Social Work


Why is social work important to a torture survivor or victim and why is the social work department essential in our work as the African Centre for Treatment and Rehabilitation of Torture Victims?

Social work improves the quality of life, restoring lost hope, rebuilding social relations, regaining a livelihood and fostering community integration through various interventions.

Torture can breed social effects in the life of a survivor; their families and the community. It can also lead to loss of livelihood causing unmet personal and family needs, dysfunctional family relations, broken marriages, stigma in the community, feelings of helplessness and self-isolation thereby forcing survivors struggle to rebuild their interpersonal relations, gain work and once again, become productive in the community.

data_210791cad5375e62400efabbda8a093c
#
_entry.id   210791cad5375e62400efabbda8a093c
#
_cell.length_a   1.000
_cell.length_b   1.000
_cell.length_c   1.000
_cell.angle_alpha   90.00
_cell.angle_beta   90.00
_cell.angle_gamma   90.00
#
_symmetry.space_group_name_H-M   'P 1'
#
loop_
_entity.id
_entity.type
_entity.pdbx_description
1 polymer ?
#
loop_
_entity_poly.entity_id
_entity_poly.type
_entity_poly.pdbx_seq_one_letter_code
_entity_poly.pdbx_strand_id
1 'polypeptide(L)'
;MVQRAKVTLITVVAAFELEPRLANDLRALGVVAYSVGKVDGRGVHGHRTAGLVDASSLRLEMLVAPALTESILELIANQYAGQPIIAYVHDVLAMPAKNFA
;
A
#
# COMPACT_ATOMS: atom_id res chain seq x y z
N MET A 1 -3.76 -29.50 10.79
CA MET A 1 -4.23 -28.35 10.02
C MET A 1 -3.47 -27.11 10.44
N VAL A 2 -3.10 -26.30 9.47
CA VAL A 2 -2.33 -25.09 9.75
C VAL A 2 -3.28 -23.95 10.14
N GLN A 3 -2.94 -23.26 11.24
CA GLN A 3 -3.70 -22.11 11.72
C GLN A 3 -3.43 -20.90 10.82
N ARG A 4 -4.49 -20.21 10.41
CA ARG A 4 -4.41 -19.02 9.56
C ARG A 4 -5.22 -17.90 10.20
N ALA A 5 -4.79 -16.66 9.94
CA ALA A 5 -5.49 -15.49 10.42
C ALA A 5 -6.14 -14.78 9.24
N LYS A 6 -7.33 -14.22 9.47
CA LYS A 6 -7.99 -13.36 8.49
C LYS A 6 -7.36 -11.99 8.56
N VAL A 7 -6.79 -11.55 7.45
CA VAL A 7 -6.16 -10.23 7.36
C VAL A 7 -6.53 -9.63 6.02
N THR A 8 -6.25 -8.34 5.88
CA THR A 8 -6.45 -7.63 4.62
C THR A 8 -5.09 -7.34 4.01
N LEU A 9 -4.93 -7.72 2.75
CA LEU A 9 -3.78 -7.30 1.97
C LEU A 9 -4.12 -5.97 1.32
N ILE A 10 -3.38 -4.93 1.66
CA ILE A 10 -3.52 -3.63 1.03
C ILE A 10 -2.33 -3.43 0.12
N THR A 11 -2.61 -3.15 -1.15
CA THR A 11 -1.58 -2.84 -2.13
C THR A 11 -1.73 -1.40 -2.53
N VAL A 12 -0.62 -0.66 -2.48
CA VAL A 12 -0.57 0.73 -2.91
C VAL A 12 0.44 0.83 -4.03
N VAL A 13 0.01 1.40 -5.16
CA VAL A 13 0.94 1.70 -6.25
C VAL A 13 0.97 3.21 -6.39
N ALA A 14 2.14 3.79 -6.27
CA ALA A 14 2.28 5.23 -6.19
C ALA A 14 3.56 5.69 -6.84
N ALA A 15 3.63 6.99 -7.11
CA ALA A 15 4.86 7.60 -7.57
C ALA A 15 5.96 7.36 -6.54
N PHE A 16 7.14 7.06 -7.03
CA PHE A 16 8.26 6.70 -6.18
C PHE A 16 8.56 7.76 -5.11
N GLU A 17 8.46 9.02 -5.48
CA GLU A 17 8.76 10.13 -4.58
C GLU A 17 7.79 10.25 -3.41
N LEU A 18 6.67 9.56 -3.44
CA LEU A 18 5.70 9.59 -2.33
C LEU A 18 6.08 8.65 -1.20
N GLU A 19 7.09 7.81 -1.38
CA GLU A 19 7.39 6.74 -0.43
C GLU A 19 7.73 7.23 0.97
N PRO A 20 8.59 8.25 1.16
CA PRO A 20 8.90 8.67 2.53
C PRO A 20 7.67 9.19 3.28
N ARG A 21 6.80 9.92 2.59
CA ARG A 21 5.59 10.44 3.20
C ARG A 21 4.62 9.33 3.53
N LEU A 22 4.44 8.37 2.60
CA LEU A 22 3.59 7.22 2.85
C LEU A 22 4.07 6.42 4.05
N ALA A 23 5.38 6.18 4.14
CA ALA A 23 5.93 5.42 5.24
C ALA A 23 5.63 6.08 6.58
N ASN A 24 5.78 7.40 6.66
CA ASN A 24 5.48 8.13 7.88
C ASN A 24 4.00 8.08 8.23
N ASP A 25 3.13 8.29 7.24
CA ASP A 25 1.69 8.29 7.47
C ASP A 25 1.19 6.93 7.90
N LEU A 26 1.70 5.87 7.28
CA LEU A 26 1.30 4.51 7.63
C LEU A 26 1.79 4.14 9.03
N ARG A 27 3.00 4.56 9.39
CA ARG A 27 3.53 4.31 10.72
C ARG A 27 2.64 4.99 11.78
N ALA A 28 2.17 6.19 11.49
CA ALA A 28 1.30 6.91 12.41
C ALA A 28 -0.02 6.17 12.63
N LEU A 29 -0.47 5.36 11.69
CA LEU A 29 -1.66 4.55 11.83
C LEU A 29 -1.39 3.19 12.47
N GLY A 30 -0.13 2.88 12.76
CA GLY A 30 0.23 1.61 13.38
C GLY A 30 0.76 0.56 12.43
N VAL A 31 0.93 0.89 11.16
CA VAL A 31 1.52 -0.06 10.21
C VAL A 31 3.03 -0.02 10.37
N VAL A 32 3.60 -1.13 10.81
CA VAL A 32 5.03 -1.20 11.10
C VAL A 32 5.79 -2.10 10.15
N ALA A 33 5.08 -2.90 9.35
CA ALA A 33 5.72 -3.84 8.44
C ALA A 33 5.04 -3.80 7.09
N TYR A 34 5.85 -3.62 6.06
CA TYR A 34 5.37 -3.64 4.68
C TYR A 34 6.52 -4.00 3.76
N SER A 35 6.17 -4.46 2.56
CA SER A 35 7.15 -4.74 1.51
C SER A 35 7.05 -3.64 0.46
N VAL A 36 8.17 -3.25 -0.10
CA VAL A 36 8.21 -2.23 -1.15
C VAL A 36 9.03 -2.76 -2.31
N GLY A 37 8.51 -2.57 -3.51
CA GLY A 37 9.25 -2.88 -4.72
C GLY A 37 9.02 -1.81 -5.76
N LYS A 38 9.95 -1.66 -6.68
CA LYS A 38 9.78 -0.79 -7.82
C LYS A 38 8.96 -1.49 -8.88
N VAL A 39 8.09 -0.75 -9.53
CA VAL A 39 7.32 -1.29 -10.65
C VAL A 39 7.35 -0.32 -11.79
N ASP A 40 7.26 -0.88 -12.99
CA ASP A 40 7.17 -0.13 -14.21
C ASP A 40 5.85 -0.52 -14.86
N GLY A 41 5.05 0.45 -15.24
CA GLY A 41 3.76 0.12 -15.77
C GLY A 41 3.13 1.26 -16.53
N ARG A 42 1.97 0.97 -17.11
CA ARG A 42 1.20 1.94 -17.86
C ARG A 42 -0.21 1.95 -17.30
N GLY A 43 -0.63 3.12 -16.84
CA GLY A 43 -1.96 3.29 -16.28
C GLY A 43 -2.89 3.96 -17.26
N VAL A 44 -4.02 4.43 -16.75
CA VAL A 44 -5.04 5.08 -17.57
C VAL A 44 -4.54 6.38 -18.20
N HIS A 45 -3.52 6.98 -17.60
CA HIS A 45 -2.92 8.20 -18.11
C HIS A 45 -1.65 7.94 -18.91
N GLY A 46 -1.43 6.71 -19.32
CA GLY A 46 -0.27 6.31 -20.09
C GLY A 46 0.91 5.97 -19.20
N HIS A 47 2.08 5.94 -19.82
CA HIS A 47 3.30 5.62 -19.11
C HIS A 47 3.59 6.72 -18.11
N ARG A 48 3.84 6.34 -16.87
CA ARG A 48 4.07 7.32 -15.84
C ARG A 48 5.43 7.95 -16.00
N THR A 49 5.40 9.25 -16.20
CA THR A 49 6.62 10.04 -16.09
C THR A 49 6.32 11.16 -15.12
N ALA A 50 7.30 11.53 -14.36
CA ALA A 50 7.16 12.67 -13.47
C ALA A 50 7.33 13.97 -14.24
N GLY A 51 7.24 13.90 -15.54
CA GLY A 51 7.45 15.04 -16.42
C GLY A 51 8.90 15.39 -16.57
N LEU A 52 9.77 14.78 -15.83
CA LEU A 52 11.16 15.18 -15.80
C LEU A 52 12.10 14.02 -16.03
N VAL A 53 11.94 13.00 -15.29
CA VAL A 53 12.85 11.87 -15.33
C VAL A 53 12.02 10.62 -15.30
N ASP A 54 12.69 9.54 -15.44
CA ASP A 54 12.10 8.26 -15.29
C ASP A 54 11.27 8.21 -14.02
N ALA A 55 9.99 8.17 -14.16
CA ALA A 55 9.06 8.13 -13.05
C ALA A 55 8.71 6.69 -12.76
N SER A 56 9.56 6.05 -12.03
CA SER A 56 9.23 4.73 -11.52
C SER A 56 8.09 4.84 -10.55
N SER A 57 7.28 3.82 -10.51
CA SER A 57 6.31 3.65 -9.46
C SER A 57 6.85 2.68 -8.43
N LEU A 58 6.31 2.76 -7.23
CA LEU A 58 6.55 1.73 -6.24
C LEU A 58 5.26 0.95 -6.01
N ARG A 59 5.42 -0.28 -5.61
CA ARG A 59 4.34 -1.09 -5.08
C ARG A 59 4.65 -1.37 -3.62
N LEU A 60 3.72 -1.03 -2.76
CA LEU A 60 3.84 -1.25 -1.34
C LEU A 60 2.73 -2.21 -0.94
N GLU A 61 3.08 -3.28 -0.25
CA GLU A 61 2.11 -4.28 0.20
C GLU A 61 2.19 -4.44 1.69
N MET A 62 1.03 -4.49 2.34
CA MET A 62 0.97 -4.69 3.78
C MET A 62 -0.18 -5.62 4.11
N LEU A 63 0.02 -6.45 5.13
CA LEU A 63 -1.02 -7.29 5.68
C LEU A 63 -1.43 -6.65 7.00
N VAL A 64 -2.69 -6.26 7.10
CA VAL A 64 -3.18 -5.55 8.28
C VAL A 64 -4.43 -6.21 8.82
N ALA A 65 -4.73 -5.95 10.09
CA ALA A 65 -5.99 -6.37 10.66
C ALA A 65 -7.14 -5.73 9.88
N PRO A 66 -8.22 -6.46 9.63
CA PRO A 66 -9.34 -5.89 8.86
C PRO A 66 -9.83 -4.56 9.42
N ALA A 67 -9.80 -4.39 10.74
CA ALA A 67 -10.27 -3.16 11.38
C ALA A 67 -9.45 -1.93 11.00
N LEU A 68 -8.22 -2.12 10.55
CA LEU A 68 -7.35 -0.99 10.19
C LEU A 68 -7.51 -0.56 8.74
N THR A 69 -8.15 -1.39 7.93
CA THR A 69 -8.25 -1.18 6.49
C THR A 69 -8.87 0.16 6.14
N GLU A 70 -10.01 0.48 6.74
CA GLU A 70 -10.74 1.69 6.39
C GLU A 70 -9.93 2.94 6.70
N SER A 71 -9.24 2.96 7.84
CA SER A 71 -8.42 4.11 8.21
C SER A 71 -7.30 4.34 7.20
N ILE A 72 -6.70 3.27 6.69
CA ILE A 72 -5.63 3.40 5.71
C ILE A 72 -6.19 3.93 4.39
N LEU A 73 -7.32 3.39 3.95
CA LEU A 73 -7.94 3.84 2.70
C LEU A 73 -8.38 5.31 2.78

Torture survivors face direct Socio-economic repercussions such as; loss of education, loss of employment opportunities, Astronomical costs of Physical and Psychological treatment, Loss of income and Livelihoods, Family breakdown and stigma.

Indirect effects of torture; Reduction in the quality of life of the survivor’s household and family, can terrorise entire population, creates an atmosphere of pervasive threat, chronic fear, terror, inhibition, hopelessness, creates repressive ecology: a state of generalized insecurity, lack of confidence and rupture of social fabric and can break or damage will and coherence of entire communities.

What We DO

We provide social counselling at individual, couple, family or group level. We conduct home visits and empower torture survivors through livelihood interventions like skills training, income generating activities, agro-business and capacity building.

Commissioning a savings group of torture survivors

Conducting a home visit for one of the torture survivors

Skilling torture survivors

Social work department Staff:


Mary Nabwogi

Assistant Social Worker

Esther Kyakuhaire Muzoora

Assistant Social Worker